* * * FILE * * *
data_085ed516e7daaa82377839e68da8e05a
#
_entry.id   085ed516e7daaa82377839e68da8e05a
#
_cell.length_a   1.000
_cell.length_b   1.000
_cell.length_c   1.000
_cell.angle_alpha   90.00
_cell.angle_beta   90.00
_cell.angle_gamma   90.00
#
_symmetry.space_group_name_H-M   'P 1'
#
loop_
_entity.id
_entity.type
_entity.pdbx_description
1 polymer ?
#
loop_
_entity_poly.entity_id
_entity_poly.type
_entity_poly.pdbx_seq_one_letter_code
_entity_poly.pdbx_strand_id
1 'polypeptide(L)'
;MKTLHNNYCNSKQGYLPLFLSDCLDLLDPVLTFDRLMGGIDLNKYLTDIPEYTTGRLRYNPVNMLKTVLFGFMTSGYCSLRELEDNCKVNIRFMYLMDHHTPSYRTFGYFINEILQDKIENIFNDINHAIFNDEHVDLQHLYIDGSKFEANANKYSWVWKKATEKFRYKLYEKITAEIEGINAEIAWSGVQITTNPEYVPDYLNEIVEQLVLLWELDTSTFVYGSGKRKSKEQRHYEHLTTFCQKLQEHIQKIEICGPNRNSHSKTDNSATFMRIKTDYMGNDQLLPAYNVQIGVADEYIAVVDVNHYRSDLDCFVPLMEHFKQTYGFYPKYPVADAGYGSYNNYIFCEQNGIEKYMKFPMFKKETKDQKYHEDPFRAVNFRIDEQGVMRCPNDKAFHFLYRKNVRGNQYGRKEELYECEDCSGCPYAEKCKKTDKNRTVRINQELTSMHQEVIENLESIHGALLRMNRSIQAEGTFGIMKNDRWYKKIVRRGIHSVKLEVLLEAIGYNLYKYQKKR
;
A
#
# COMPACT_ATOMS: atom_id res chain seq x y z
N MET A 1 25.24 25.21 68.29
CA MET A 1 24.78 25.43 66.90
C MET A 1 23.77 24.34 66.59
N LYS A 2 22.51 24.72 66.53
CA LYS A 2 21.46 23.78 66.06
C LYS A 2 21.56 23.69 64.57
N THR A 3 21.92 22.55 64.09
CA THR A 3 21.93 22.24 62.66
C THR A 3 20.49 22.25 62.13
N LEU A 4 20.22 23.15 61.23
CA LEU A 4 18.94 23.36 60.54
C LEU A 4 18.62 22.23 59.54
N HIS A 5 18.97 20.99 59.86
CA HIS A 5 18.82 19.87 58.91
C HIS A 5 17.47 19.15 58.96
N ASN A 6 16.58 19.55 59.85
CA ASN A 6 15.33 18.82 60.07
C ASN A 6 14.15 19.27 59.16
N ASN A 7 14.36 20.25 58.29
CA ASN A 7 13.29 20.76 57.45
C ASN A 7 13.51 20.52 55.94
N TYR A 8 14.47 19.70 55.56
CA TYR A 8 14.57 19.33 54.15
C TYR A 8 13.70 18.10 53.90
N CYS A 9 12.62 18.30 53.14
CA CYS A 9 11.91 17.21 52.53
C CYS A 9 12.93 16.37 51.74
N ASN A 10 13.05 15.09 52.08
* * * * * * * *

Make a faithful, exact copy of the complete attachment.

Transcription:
data_085ed516e7daaa82377839e68da8e05a
#
_entry.id   085ed516e7daaa82377839e68da8e05a
#
_cell.length_a   1.000
_cell.length_b   1.000
_cell.length_c   1.000
_cell.angle_alpha   90.00
_cell.angle_beta   90.00
_cell.angle_gamma   90.00
#
_symmetry.space_group_name_H-M   'P 1'
#
loop_
_entity.id
_entity.type
_entity.pdbx_description
1 polymer ?
#
loop_
_entity_poly.entity_id
_entity_poly.type
_entity_poly.pdbx_seq_one_letter_code
_entity_poly.pdbx_strand_id
1 'polypeptide(L)'
;MKTLHNNYCNSKQGYLPLFLSDCLDLLDPVLTFDRLMGGIDLNKYLTDIPEYTTGRLRYNPVNMLKTVLFGFMTSGYCSLRELEDNCKVNIRFMYLMDHHTPSYRTFGYFINEILQDKIENIFNDINHAIFNDEHVDLQHLYIDGSKFEANANKYSWVWKKATEKFRYKLYEKITAEIEGINAEIAWSGVQITTNPEYVPDYLNEIVEQLVLLWELDTSTFVYGSGKRKSKEQRHYEHLTTFCQKLQEHIQKIEICGPNRNSHSKTDNSATFMRIKTDYMGNDQLLPAYNVQIGVADEYIAVVDVNHYRSDLDCFVPLMEHFKQTYGFYPKYPVADAGYGSYNNYIFCEQNGIEKYMKFPMFKKETKDQKYHEDPFRAVNFRIDEQGVMRCPNDKAFHFLYRKNVRGNQYGRKEELYECEDCSGCPYAEKCKKTDKNRTVRINQELTSMHQEVIENLESIHGALLRMNRSIQAEGTFGIMKNDRWYKKIVRRGIHSVKLEVLLEAIGYNLYKYQKKR
;
A
#
# COMPACT_ATOMS: atom_id res chain seq x y z
N MET A 1 25.24 25.21 68.29
CA MET A 1 24.78 25.43 66.90
C MET A 1 23.77 24.34 66.59
N LYS A 2 22.51 24.72 66.53
CA LYS A 2 21.46 23.78 66.06
C LYS A 2 21.56 23.69 64.57
N THR A 3 21.92 22.55 64.09
CA THR A 3 21.93 22.24 62.66
C THR A 3 20.49 22.25 62.13
N LEU A 4 20.22 23.15 61.23
CA LEU A 4 18.94 23.36 60.54
C LEU A 4 18.62 22.23 59.54
N HIS A 5 18.97 20.99 59.86
CA HIS A 5 18.82 19.87 58.91
C HIS A 5 17.47 19.15 58.96
N ASN A 6 16.58 19.55 59.85
CA ASN A 6 15.33 18.82 60.07
C ASN A 6 14.15 19.27 59.16
N ASN A 7 14.36 20.25 58.29
CA ASN A 7 13.29 20.76 57.45
C ASN A 7 13.51 20.52 55.94
N TYR A 8 14.47 19.70 55.56
CA TYR A 8 14.57 19.33 54.15
C TYR A 8 13.70 18.10 53.90
N CYS A 9 12.62 18.30 53.14
CA CYS A 9 11.91 17.21 52.53
C CYS A 9 12.93 16.37 51.74
N ASN A 10 13.05 15.09 52.08